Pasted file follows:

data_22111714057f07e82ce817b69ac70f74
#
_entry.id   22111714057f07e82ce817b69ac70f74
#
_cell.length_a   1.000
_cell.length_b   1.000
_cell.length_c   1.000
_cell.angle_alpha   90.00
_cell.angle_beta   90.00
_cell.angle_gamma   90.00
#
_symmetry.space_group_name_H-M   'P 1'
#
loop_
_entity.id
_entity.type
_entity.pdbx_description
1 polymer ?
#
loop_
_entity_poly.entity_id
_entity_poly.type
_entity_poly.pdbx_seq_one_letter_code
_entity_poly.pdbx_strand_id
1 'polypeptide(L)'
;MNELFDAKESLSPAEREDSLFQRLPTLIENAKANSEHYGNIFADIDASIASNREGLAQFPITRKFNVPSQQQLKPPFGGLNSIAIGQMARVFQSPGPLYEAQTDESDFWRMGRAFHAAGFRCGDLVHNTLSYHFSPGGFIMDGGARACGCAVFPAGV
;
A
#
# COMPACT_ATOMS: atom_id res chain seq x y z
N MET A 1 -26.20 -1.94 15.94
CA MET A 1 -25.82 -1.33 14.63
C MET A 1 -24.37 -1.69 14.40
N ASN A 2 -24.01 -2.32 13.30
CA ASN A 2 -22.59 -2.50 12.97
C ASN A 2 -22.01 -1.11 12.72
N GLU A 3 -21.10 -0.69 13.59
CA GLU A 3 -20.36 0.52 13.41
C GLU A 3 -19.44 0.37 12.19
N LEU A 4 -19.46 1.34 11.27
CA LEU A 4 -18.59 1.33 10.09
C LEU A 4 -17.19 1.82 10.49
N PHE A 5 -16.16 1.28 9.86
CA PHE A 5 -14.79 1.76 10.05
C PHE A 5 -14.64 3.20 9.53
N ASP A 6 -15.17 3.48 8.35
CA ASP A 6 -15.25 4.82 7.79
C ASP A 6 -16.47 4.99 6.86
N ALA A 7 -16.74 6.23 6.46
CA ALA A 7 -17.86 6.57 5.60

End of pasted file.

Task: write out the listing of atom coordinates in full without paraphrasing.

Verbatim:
data_22111714057f07e82ce817b69ac70f74
#
_entry.id   22111714057f07e82ce817b69ac70f74
#
_cell.length_a   1.000
_cell.length_b   1.000
_cell.length_c   1.000
_cell.angle_alpha   90.00
_cell.angle_beta   90.00
_cell.angle_gamma   90.00
#
_symmetry.space_group_name_H-M   'P 1'
#
loop_
_entity.id
_entity.type
_entity.pdbx_description
1 polymer ?
#
loop_
_entity_poly.entity_id
_entity_poly.type
_entity_poly.pdbx_seq_one_letter_code
_entity_poly.pdbx_strand_id
1 'polypeptide(L)'
;MNELFDAKESLSPAEREDSLFQRLPTLIENAKANSEHYGNIFADIDASIASNREGLAQFPITRKFNVPSQQQLKPPFGGLNSIAIGQMARVFQSPGPLYEAQTDESDFWRMGRAFHAAGFRCGDLVHNTLSYHFSPGGFIMDGGARACGCAVFPAGV
;
A
#
# COMPACT_ATOMS: atom_id res chain seq x y z
N MET A 1 -26.20 -1.94 15.94
CA MET A 1 -25.82 -1.33 14.63
C MET A 1 -24.37 -1.69 14.40
N ASN A 2 -24.01 -2.32 13.30
CA ASN A 2 -22.59 -2.50 12.97
C ASN A 2 -22.01 -1.11 12.72
N GLU A 3 -21.10 -0.69 13.59
CA GLU A 3 -20.36 0.52 13.41
C GLU A 3 -19.44 0.37 12.19
N LEU A 4 -19.46 1.34 11.27
CA LEU A 4 -18.59 1.33 10.09
C LEU A 4 -17.19 1.82 10.49
N PHE A 5 -16.16 1.28 9.86
CA PHE A 5 -14.79 1.76 10.05
C PHE A 5 -14.64 3.20 9.53
N ASP A 6 -15.17 3.48 8.35
CA ASP A 6 -15.25 4.82 7.79
C ASP A 6 -16.47 4.99 6.86
N ALA A 7 -16.74 6.23 6.46
CA ALA A 7 -17.86 6.57 5.60